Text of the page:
-Druids have long been thought to hold to the purely neutral tenents of Beory and Obad-Hai, but splinter cults have appeared. One such group devoted to Obad-Hai, emphasizing the wild, savage side of nature. They believe that the civilized lands must be taken back, by force if necessary, to return them to their wild state. It is from these that evil druids come, and individual madmen may worship their own versions of these aloof gods. They also have the services of like-minded fairies, centaurs, and treants.

Goodly druids tend to worship Ehlonna, trying ho help man grow in harmony with nature, as a part of it. The evil splinter cults tend to use nature's powers of destruction to crush and annihilate human settlement. Other druids devoted to the sea worship Xerbo and Procan, but these are very rare. These druids are typically from the Sea Barons, Sea Princes or Lordship of the Isles, while the goodly druids tend to be Flan.

Elves and halflings are commonly druids of the aforementioned gods. Dwarves and gnomes are not, but they have their own variation, one that worships deities such as Dumathoin, Fortubo, Ulaa and Segojan, holding the mountains and underground as holy, rather than the forests and plains. Obviously, they will have slightly differing abilities from "standard" druids, transforming into UnderOerth creatures as opposed to wild bears or wolves, for instance. They are rarely, if ever, of neutral alignment.

-Monks of any race other than human are unheard of. Indeed, very few of the Flanaess, outside of the Scarlet and Black Brotherhoods, practice this profession. Those that do are typically migrants from the Baklunish lands, who hold this profession in much higher esteem than do their neighbors of the Flanaess proper. Ekbir in particular is famous for its monks, devoted to the Exalted Faith, living the principles of Al'Akbar to the hilt.

-The notorious dwarven paladins are almost never found adventuring. Their powers are given exclusively by Moradin, and he emphasizes the duties of protection and clan loyalty, having more important things to do than chase after dragons or thwart evil wizards. Elven paladins are typically centuries-old warriors who have progressed in other professions before receiving their exalted status, holding dignified positions of importance, and rarely stoop to adventuring. Gnomish paladins worship Garl Glittergold, concerned with the safety of their own clan first and that of their nation second, working alongside humans in places like Ratik and Geoff. Halfling paladins are a distinct minority, who rarely feel any need to do more than protect their own shires.

Blackguards do indeed exist, sponsored by evil gods from Iuz to Vecna. Hextor is obviously the greatest user of these people, and many of them, after death, will rise as death knights in his service. They always fight honourably and straightforward, like their noble rivals, and never resort to craven trickery. This carries over even into the tactics of the blackguards of chaotic gods, except those of Iuz.

-Rangers are typically thought to be of goodly weal, and so many of them are. Evil rangers, however, tend to fall in with the splinter cults devoted to the destruction of civilization mentioned above. Unethical ones can also fall in with powers such as Ahlissa, where Overking Xavener will use them to fetter out the dissident folk of the Grandwood. Some rangers live only for nature, caring nothing for the woes of civilization.

Elves have many good rangers among their numbers, although halflings rarely follow this martial path. Dwarves and gnomes have their rangers, who are concerned with the mountains and underground rather than the woods. These folk rarely leave their mountain homes, working with paladins to protect their people. Among humans, the Flan are the ones most likely to follow this profession, although Suel and Oeridian are still present and accounted for.

-Sorcerers and wizards are among the most curious elements of this volume. Many people who become "sorcerers", as defined by those who cast spells by force of will and innate power rather than book-learning, tend to be viewed as freaks. In some lands, they are shunned and forced to live in the gutter. Iin others, such as the Pale, they are beaten, so that the demons plaguing them may be driven out. As a result, life as a "sorcerer" is miserable in most cases.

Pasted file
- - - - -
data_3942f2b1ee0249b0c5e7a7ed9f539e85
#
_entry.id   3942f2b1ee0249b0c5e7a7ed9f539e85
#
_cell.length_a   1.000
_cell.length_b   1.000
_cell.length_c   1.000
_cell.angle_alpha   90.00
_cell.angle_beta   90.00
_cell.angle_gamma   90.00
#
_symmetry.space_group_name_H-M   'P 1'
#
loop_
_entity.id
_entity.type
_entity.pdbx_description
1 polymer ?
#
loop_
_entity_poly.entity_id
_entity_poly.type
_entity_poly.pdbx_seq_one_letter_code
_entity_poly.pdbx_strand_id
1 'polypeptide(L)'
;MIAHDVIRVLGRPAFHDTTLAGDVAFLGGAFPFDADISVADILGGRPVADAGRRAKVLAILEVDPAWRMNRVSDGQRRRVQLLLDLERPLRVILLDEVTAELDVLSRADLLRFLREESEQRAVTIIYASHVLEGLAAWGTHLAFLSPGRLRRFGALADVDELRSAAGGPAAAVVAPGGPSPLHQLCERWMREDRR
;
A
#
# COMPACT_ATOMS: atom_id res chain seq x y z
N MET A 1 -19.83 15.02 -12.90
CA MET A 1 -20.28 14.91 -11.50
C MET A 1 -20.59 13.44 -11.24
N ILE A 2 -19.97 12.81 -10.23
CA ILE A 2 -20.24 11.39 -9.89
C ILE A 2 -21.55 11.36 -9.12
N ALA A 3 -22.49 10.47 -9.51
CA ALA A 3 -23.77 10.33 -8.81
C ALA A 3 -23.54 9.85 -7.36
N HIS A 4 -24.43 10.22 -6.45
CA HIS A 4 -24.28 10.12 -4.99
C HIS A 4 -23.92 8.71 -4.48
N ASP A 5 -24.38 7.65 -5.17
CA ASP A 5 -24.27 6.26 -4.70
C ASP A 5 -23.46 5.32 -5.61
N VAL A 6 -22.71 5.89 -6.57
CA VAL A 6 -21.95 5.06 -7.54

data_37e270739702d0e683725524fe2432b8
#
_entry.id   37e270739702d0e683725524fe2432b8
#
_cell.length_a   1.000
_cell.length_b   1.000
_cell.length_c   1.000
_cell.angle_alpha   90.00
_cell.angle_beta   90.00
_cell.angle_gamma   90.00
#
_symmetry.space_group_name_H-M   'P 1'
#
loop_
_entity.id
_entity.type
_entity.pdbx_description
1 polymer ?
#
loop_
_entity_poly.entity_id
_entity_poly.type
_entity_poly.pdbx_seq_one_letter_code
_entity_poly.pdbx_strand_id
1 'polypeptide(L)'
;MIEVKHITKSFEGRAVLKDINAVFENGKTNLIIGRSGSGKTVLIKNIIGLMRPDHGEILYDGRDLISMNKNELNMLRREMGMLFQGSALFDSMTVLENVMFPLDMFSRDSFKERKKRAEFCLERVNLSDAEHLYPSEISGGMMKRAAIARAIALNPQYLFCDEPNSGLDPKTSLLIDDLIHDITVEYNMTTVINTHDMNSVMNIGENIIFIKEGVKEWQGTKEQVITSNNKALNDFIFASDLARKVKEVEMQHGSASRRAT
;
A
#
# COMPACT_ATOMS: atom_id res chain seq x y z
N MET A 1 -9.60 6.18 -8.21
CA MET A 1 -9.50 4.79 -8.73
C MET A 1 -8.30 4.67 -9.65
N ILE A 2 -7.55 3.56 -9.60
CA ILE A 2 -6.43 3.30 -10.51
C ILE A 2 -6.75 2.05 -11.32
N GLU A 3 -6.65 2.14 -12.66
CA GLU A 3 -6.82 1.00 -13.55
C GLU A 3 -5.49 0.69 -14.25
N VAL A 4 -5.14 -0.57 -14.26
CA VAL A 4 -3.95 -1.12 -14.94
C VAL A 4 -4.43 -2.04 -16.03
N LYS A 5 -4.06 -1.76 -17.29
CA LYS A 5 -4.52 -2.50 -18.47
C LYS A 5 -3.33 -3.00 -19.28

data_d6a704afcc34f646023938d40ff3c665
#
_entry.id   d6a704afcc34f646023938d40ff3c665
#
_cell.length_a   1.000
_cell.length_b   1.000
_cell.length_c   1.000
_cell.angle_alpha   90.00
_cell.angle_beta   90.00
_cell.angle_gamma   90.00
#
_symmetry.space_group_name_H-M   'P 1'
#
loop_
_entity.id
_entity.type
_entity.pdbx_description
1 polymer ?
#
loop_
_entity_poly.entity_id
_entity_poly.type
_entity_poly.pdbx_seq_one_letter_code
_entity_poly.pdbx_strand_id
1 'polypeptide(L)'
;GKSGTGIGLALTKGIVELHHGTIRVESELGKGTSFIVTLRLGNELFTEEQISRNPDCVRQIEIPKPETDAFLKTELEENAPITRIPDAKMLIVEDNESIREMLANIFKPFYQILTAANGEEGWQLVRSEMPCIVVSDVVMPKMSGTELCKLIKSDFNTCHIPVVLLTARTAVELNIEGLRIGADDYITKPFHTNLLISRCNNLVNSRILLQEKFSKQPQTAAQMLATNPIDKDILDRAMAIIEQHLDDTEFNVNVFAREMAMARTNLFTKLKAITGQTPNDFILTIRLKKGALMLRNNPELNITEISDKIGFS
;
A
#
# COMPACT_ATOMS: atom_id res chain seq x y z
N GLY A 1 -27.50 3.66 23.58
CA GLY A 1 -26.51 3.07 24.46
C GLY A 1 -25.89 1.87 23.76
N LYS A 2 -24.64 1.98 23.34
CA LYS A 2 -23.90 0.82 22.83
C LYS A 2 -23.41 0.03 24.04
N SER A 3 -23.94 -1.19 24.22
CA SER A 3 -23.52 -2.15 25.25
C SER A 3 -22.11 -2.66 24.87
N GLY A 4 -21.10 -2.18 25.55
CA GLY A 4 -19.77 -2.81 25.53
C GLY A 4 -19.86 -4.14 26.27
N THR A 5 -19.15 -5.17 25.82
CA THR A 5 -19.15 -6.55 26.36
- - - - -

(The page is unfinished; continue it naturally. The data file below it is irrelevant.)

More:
Dwarves take this prejudice even farther. It is a lucky dwarven sorcerer indeed who is not killed on the spot when his 'gift' manifests for the first time. Gnomes and halflings tend to shun such aliens, unless they can prove their worth. Only the elves are known to give anything resembling kindness to sorcerers. They accept such people as being touched by their gods, given a special gift few others have.

As for wizards, one knows that elves use magic freely. Halflings know a few cantrips for life in home and hearth, though there are very few hobniz who study magic as a profession. Gnomes are pressured early on to become illusionists rather than "normal" mages, as this is a tradition Garl Glittergold impressed on his people long ago.

Any dwarf who practices wizardry is subject to a variet yof punishments. They may be burned at the stake, hung, or drawn and quartered. Dwarves can practice such magic, but the social stigma on a dwarf who dabbles in such matters _by choice_ is even worse than against one who is cursed (as they see it) with sorcery. Such heretics are viewed as traitors to the very spirit of the dwarven race.

Fighters, assassins, thieves, priests and so forth are sufficiently detailed in other works, so I shall not waste space repeating what others have said.

Finally, a word must be said about "prestige" professions. These do not exist in great numbers, nor do people take them indiscriminately. Those that do take them tend to be members of a particular organization. Examples may be an order of knighthood, the Old Faith, the People of the Testing, the Silent Ones of Keoland, or another such group. Instead of "prestige" training, I have found that most adventurers use variations on the above professions and themes when deviating from the norm, rather than learning a whole new set of abilities from scratch.

In conclusion, remember that the core elements of what we know about the Flanaess remain untouched. Court intrigue and politics are more often the cause of national strife than a consortium of scheming liches. Many of the worst monsters are human. Smokepowder weapons are almost impossible to use safely. Very few nations are entirely good or evil. Any adventurer can, with luck and skill, gain followers and carve out a domain of their own. Truly powerful people are more often, but not always, found in positions of power rather than "in the field".

And finally: For some reason, common adventurers themselves tend to be the center of attention in many matters of good and evil in the Flanaess.

Yours faithfully,

The Brother of the Cruel Summer.

This article comes from Canonfire!